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Thursday, July 17, 2008

We Are Errant Knaves, All

Believe none of us.

I try to think of myself as an honest person, someone who walks on the right side of the law. A recent topic came up on a message board I frequent that caused me to re asses my virtue. The topic of the thread was "Did you ever steal?" When conjuring up my response I began to find more and more instances in my past of thievery. After compiling the list and posting it, I realized I was quite the larcener.

My pilfering began at an early age when, as a small child, I picked up and carried a Winnie the Pooh doll right out of a department store. My parents have told me that I found it on the floor, discarded by another child. I had always believed it was part of a display and that I had just felt that it needed to go home with me. I still have the stuffed animal, tattered and torn, missing an eyeball, with visual signs of previous surgeries to repair severed limbs, and have given it to my daughter as a passing of the plush.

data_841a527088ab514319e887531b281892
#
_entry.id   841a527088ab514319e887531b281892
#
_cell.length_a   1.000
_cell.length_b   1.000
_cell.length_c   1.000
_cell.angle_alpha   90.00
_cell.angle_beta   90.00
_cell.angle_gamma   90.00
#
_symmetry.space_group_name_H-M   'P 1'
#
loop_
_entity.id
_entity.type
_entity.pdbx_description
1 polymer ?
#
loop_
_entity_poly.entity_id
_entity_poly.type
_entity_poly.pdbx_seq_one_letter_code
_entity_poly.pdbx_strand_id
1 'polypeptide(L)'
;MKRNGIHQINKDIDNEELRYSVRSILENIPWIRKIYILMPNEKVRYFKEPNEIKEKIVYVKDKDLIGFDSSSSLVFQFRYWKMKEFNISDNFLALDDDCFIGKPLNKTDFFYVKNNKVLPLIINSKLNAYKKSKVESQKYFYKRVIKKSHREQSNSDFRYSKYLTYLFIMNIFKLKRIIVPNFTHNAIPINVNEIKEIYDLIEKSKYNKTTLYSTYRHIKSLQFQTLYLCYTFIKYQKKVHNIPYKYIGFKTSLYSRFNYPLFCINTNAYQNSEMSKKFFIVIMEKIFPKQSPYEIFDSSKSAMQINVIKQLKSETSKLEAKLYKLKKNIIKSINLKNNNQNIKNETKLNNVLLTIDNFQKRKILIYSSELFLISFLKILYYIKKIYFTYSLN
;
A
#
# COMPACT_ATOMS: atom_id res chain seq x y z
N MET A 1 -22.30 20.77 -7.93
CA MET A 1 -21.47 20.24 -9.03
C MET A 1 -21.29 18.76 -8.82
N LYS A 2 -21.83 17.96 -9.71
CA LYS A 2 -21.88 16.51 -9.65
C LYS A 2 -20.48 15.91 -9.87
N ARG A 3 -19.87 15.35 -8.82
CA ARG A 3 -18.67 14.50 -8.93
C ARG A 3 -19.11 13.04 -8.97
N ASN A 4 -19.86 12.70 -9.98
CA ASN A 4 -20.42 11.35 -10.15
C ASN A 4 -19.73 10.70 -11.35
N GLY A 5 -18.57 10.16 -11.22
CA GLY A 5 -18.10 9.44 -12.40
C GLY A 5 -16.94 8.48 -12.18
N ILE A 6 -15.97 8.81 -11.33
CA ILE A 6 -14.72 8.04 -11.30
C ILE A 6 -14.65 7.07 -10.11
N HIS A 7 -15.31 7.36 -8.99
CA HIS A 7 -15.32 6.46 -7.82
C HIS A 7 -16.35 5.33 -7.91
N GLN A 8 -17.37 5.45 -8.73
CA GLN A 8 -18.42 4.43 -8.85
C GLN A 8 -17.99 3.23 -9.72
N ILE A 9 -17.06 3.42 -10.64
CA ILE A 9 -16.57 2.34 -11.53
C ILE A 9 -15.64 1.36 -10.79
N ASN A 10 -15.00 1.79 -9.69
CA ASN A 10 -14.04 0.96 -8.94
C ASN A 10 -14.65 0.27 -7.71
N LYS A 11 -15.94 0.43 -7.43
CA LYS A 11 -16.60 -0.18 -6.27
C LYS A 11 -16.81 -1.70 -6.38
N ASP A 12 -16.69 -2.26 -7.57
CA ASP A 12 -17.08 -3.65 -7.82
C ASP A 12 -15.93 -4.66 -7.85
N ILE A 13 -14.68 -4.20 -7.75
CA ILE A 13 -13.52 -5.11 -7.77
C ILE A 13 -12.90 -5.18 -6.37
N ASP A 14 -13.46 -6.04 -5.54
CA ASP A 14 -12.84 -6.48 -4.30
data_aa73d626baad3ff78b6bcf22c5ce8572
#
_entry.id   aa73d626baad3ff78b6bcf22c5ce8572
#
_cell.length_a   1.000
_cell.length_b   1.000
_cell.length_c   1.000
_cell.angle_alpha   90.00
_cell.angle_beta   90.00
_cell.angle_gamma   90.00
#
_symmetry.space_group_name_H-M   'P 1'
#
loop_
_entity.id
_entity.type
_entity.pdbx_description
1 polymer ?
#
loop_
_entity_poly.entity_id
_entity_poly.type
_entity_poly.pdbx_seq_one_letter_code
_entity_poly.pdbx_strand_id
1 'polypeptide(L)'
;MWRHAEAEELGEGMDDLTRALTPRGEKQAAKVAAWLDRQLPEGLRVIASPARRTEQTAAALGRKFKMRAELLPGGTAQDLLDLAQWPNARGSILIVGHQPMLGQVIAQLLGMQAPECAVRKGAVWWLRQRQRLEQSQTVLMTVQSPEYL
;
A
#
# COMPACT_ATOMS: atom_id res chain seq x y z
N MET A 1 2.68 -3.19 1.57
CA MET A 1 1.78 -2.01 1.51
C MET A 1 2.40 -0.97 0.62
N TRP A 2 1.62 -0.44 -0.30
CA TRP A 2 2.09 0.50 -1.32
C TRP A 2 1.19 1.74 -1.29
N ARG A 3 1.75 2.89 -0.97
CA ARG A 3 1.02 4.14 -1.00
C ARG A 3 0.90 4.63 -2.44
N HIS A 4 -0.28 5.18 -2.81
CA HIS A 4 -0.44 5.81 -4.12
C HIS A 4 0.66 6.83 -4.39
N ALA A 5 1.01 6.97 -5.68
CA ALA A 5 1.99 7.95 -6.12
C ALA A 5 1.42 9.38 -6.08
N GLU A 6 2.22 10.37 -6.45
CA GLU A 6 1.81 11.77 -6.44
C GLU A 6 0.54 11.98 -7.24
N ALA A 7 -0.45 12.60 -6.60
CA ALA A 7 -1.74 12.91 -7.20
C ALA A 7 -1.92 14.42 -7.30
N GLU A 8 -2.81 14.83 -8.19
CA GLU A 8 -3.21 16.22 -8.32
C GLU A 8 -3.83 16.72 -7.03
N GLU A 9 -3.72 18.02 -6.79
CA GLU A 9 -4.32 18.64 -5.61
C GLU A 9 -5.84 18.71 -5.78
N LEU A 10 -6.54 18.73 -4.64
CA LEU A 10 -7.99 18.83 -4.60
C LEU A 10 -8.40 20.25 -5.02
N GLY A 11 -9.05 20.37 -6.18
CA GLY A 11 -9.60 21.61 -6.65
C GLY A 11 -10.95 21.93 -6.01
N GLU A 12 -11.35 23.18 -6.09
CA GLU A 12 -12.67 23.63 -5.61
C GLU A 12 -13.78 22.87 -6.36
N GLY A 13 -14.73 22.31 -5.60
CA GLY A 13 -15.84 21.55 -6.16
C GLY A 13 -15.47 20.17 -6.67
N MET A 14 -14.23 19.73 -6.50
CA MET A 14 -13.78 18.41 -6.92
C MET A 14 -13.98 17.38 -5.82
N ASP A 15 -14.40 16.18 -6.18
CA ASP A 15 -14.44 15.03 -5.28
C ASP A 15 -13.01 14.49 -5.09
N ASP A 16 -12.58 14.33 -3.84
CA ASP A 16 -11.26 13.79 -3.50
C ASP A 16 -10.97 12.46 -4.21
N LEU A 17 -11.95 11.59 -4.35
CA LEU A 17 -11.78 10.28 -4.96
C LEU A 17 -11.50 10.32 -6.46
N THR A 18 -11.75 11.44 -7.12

While in high school I ran with some unsavory crowds. Some members would use their five finger discount at the local music store, sporting a baggy zip hoodie and filling the space between with CDs from the bins. Not wanting to be accountable for actual theft, I refrained from participating but knew full well the actions of my friends. No, I was not up to the big game, I worked on a smaller scale. We would go to a knock off of Chuck E. Cheese's called Sideshow Pizza for the buffet. Their proof of purchase was a colored string clamped on your wrist with a contrasting colored metal clasp. This allowed you repeat trips to the pizza buffet and drink fountains. We would chip in a couple bucks each and purchase one meal, taking turns wearing the loose fitting bracelet. When one member would come back with his plate he would remove the bracelet and pass it to the next person under the table, away from the watchful eyes of the manager. After each trip to the restaurant, our wheelman would remove the clasp from the bracelet and add them to our collection hanging from his rear view mirror. Sometimes, fortune favored the felon and a discarded bracelet from that days color scheme would be found in the parking lot saving us the five dollars outright.